I dropped off dinner, grabbed the scope and camera, and ran back to get some digiscoped images. A new bird for the Bridgewater complex, and a new yard bird for me!



I spent some digiscoping them from the cover of the spruce trees overlooking the west side of the pond. I also swapped out eyepieces on my Zeiss 85T*Fl Diascope; the 40X W returned and the 25-75X Zoom Eyepiece got benched. The reason? These Ring-necks showed me just how bad the chromatic aberration is on the 25-75X. Their brilliant white bills next to their dark-purple heads and bright yellow eyes really show the yellow-blue CA bands that appear when the optics are just not up to par. The 40X W eyepiece has significantly-improved sharpness and only a trace CA under similar-lighting conditions.







Ivory Gull! - 12 Mar 2017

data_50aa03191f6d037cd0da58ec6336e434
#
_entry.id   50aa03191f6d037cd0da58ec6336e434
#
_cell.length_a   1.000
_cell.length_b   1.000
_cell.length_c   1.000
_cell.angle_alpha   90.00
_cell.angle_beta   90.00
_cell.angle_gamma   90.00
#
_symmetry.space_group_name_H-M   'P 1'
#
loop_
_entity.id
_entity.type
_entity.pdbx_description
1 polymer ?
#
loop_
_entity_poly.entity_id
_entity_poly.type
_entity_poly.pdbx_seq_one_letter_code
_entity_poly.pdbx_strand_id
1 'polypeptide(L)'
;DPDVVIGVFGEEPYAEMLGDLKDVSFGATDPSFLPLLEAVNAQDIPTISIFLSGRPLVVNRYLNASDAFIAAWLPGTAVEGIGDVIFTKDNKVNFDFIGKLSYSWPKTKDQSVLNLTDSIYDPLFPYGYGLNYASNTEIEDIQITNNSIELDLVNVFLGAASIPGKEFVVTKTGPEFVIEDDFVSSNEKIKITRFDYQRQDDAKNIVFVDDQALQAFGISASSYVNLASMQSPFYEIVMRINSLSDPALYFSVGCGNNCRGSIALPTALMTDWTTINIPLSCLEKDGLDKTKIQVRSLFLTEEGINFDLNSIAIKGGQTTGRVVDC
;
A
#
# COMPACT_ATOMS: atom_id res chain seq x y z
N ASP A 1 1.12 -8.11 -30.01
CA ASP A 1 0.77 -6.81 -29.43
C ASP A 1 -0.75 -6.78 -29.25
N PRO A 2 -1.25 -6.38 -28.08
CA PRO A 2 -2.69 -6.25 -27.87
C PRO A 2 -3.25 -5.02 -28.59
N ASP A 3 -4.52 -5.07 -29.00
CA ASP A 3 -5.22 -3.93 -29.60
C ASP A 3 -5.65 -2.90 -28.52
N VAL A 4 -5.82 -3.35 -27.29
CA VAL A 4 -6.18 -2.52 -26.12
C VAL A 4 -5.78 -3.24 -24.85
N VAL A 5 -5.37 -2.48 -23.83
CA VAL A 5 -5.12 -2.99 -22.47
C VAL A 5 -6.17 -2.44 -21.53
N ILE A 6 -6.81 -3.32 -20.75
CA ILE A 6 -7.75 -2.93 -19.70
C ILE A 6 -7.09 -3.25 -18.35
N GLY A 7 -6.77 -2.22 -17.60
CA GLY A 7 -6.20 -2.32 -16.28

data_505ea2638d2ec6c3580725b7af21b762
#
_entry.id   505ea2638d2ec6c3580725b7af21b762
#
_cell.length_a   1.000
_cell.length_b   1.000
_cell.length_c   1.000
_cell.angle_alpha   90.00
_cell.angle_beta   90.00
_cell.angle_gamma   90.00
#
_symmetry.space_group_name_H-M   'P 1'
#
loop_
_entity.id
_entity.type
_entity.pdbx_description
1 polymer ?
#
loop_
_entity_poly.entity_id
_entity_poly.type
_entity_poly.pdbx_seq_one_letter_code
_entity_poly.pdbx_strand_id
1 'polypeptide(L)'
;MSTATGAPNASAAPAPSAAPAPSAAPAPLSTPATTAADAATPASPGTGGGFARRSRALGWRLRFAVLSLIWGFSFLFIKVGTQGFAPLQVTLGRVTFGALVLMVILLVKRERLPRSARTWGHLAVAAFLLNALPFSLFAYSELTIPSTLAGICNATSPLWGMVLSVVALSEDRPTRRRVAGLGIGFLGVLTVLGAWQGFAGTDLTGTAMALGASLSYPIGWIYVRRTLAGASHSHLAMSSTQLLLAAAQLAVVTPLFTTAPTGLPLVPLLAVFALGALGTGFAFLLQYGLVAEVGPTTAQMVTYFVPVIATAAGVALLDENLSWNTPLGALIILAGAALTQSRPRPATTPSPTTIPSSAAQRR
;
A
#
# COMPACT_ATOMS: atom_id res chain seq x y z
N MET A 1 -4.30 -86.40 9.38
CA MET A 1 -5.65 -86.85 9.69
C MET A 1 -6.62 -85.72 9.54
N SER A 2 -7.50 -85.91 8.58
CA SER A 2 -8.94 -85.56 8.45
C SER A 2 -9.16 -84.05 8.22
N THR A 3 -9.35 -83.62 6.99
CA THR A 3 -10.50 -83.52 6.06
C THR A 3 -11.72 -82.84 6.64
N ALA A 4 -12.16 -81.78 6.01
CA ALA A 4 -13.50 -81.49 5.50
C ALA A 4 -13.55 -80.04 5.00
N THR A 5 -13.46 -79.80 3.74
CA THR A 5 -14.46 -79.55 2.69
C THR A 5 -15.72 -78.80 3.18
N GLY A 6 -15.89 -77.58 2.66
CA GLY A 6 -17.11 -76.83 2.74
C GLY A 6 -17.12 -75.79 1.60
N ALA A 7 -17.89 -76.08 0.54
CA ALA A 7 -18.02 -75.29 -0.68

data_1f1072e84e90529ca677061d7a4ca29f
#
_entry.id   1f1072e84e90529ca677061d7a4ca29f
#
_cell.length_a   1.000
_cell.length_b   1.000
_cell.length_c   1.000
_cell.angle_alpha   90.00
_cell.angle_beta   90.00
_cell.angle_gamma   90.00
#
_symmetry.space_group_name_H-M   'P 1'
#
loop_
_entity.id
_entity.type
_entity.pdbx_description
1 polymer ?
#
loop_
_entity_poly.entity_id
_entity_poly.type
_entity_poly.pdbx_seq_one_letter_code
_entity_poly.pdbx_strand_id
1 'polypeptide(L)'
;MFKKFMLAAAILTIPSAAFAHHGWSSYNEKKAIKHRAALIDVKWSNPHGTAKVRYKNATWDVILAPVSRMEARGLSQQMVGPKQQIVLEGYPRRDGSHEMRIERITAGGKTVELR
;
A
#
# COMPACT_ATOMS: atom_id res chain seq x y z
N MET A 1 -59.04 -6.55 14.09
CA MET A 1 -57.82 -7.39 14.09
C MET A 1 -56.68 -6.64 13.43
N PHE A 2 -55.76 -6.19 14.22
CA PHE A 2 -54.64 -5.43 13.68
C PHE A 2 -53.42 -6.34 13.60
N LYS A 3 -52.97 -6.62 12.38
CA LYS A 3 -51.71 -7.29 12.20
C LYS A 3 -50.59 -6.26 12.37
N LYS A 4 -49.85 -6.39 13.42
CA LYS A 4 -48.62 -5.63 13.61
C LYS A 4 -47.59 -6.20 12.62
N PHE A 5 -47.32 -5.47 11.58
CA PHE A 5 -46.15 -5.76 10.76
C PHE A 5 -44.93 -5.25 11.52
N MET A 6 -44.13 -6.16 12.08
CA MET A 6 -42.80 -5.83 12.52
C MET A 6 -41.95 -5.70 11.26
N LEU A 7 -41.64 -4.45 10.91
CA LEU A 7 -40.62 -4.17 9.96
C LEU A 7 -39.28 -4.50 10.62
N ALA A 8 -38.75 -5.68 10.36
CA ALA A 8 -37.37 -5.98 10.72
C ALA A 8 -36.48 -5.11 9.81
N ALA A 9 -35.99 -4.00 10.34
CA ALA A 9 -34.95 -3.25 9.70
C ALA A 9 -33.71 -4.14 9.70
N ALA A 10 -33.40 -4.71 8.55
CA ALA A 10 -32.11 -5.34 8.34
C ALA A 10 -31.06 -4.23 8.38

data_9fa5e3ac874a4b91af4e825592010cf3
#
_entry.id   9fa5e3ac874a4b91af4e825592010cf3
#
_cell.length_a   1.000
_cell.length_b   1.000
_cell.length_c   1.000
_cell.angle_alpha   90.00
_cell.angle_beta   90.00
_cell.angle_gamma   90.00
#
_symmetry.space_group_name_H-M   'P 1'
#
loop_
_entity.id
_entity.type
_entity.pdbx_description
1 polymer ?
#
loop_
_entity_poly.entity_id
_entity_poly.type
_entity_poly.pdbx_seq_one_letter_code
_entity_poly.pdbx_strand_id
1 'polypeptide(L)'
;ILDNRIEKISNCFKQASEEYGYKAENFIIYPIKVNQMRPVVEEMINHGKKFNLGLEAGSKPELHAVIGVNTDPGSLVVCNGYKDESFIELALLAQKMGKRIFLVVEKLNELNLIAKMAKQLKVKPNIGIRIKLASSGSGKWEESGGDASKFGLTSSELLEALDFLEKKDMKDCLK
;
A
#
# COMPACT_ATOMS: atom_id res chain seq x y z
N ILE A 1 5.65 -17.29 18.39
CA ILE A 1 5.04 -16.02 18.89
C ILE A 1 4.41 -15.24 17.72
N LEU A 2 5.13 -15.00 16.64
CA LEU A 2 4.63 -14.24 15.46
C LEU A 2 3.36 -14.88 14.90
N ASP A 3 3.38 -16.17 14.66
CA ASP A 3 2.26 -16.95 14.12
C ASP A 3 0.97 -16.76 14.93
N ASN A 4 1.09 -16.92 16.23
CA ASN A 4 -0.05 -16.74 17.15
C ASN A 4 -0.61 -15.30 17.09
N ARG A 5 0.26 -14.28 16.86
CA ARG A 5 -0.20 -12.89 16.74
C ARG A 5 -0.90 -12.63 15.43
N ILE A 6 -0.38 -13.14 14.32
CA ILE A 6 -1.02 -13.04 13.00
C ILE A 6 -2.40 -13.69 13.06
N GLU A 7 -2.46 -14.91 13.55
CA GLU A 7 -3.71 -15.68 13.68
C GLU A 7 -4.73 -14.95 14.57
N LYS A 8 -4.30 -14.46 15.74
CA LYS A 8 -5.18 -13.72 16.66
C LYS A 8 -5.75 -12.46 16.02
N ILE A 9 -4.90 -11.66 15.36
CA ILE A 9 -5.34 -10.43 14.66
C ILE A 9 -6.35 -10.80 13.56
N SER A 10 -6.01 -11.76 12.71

Lauren LaFave is probably the most popular woman in Michigan today. Yesterday, she reported seeing what looked like an Ivory Gull on the Flint River in the middle of the University of Michigan - Flint Campus in Flint, MI. This morning, Adam Byrne, and a whole slew of other birders, refound the  bird near the dam in the middle of campus. This bird of the Arctic Circle represents Michigan's 2nd record of this species.







Epilogue: Sadly, today (3/13/2017) the Ivory Gull was found dead next to the riverbank just hours after several people saw it for the last time. The body was collected and taken to UofM Ann Arbor Zoology Dept. where they will do a necropsy and tissue samples, and add the bird to their collection.
This evening I got the opportunity to meet Lauren at Kensington Metropark, where I gave a shorebird talk to the Huron Valley Audubon Society. She told me she was invited to see the bird in Ann Arbor and is planning to go there tomorrow. Lauren, the bird was delightful, but you were moreso. Congratulation on your find!